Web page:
Scoliosis is the abnormal twisting and curvature of the spine.

It is usually first noticed by a change in appearance of the back.

Typical signs include:

  • a visibly curved spine
  • one shoulder being higher than the other
  • one shoulder or hip being more prominent than the other
  • clothes not hanging properly
  • a prominent ribcage
  • a difference in leg lengths

Back pain is common in adults with scoliosis. Young people with scoliosis may also experience some discomfort but it's less likely to be severe.

Seeking medical advice

If you or your child have signs of scoliosis, make an appointment to see your GP. They can examine your back and can refer you for an X-ray for confirmation.

If you or your child are diagnosed with scoliosis, it's important to see a scoliosis specialist to talk about treatment options.

Read more about diagnosing scoliosis.

What causes scoliosis?

In around eight out of every 10 cases, a cause for scoliosis is not found. This is known as idiopathic scoliosis.

A small number of cases are caused by other medical conditions, including:

Rarely, babies can be born with scoliosis, as a result of a problem with the development of the spine in the womb.

In adults, age related changes in the discs and joints of the spine and a reduction in bone density may cause scoliosis. Adults can also experience worsening over time of previously undiagnosed or untreated scoliosis.

Read more about the causes of scoliosis.

Who is affected

It used to be thought that scoliosis was only a childhood condition, but it’s now increasingly recognised as a condition that affects older adults as well.

It can develop at any age, but is most common in children aged 10-15. In the UK, around three or four in every 1,000 children need treatment for scoliosis.

It's more common in females than males.

How scoliosis is treated

Treatment for scoliosis depends on your age, how severe it is, and whether it’s thought it will worsen with time.

In very young children, treatment is not always necessary because the curvature of the spine may improve naturally as they get older. If treatment is necessary, bracing or casting may be used to attempt to halt the curve’s progression.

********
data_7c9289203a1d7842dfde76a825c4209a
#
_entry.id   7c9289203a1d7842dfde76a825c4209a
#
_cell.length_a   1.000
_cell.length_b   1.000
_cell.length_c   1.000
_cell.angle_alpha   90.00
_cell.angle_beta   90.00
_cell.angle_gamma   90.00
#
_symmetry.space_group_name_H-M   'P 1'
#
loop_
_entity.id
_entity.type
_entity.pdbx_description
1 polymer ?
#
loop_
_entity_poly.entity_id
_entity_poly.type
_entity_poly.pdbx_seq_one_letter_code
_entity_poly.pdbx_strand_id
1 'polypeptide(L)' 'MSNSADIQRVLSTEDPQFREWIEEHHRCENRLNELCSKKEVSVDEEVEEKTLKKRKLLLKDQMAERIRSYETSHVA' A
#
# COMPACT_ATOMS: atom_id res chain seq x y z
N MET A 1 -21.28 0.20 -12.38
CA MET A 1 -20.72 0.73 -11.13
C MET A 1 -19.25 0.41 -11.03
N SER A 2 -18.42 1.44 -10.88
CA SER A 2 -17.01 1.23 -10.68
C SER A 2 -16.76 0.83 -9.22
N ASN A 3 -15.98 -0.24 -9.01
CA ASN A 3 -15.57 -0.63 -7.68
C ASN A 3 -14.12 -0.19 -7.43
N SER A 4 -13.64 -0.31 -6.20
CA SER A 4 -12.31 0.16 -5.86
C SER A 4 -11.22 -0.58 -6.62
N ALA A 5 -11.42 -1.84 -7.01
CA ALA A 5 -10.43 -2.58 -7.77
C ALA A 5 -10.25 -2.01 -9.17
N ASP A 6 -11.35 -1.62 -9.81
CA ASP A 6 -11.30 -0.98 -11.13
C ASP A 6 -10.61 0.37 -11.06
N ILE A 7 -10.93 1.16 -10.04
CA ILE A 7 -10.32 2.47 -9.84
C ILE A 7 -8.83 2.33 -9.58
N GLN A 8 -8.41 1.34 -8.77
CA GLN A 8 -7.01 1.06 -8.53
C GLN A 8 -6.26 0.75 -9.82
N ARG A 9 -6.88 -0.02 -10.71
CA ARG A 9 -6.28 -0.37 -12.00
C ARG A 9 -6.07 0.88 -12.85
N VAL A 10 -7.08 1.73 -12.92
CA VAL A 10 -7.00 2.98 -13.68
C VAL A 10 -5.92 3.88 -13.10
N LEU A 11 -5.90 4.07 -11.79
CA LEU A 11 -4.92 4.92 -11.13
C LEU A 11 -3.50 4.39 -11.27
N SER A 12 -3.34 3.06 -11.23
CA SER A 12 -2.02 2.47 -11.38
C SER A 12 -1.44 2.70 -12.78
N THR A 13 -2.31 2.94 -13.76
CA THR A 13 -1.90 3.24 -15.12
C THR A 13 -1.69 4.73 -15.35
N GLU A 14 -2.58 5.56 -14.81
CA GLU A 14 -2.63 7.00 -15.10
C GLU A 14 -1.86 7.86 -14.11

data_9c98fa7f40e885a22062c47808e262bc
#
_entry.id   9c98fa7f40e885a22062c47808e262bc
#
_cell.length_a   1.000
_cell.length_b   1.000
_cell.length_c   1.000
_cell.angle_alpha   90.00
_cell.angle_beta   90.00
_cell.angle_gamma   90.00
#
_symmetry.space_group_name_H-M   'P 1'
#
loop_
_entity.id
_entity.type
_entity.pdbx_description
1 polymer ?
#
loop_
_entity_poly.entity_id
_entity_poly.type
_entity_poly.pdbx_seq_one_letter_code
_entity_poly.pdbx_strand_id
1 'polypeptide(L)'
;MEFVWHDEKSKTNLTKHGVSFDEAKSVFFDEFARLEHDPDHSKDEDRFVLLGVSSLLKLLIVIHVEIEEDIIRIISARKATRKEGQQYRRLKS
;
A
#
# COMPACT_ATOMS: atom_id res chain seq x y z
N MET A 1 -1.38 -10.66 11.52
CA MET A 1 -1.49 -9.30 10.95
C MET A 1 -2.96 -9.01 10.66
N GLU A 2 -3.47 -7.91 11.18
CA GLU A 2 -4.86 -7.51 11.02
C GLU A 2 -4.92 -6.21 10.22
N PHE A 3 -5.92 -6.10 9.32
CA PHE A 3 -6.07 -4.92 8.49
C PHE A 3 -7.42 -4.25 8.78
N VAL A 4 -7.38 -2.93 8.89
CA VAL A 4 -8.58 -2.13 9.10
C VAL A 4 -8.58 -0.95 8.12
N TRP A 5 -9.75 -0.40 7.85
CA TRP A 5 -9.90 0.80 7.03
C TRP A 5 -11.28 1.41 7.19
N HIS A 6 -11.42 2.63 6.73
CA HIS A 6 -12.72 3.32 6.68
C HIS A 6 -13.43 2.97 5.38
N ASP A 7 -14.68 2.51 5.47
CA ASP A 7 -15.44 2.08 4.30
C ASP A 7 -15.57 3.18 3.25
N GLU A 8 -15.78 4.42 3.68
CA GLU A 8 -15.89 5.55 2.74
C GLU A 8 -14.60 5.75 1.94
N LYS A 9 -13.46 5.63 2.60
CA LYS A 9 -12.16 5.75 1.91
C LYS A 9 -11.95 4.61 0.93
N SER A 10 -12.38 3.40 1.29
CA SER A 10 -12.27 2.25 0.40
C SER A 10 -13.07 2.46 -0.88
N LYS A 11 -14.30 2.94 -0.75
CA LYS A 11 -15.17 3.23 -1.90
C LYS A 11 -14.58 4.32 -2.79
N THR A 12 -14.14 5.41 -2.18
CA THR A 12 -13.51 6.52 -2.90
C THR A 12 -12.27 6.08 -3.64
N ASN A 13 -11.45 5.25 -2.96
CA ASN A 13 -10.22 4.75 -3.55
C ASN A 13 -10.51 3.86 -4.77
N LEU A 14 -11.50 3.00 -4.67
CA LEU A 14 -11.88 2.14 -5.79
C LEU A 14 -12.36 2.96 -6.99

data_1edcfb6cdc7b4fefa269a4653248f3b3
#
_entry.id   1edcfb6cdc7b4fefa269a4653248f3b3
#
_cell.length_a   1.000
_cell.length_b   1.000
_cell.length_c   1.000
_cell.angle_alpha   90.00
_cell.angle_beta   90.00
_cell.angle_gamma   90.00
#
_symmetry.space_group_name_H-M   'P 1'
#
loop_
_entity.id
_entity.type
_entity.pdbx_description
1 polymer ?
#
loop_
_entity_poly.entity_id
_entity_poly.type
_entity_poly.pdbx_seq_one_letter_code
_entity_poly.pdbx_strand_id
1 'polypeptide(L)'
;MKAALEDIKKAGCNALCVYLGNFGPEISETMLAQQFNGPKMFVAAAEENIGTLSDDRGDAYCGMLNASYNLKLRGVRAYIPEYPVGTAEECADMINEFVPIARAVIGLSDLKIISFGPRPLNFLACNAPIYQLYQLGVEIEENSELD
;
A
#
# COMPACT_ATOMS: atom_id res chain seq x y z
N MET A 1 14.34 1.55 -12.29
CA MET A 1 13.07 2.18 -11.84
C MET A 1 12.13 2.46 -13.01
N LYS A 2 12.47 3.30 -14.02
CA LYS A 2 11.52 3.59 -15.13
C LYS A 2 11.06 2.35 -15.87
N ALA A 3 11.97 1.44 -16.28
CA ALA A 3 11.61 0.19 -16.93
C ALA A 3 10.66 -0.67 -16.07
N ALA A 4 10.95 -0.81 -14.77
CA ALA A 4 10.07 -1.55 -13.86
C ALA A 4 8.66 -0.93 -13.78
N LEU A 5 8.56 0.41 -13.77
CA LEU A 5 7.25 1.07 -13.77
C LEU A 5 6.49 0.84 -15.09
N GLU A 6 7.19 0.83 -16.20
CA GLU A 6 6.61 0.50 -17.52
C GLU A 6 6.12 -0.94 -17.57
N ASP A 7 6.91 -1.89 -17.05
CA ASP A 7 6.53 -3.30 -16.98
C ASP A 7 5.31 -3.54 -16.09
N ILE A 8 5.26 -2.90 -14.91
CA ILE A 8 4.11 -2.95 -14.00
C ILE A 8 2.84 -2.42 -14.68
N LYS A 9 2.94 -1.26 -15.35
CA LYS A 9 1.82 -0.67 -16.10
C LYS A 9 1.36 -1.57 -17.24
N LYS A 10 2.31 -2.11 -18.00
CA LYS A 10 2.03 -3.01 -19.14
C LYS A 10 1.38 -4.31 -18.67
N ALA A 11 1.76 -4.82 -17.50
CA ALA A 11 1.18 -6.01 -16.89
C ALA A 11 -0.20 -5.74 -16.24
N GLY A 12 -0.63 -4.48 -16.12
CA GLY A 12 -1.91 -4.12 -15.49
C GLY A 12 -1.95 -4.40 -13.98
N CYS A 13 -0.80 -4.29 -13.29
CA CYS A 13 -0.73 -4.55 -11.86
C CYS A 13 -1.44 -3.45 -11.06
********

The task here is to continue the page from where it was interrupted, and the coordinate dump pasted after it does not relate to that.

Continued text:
If the infant or younger child's curve continues to progress despite bracing or casting, an operation may be necessary. This will usually involve inserting metal rods into the back to stabilise the spine, which are lengthened at regular intervals as your child grows.

In older children and adults, it is unlikely that scoliosis will improve with time, and in some it may progressively worsen.

The main treatments for older children are:

  • a back brace worn until they stop growing, to prevent the spine from curving further
  • surgery to correct the curvature – where the spine is straightened using rods attached to the spine by screws, hooks and/or wires

In adults, treatment primarily aims to relieve any pain. Non-surgical options, such as painkillers and exercises are often tried first, with correctional surgery seen as a last resort.

Read more about treating scoliosis in children and treating scoliosis in adults.

Further problems

Scoliosis can sometimes lead to further emotional and physical problems.

Having a visibly curved spine or wearing a back brace can cause problems related to body image, self-esteem and overall quality of life. This is particularly the case for children and teenagers with scoliosis.

If this is a problem for you or your child, you may find it useful to contact a scoliosis support group, such as Scoliosis Association UK. These groups are a good source of information and support for people with scoliosis.

In rare cases, scoliosis can lead to physical problems if it's severe. For example, significant curvature of the spine can sometimes put increased pressure on the heart and lungs.

Read more about the possible complications of scoliosis.

Page last reviewed: 29/01/2015

Next review due: 29/01/2017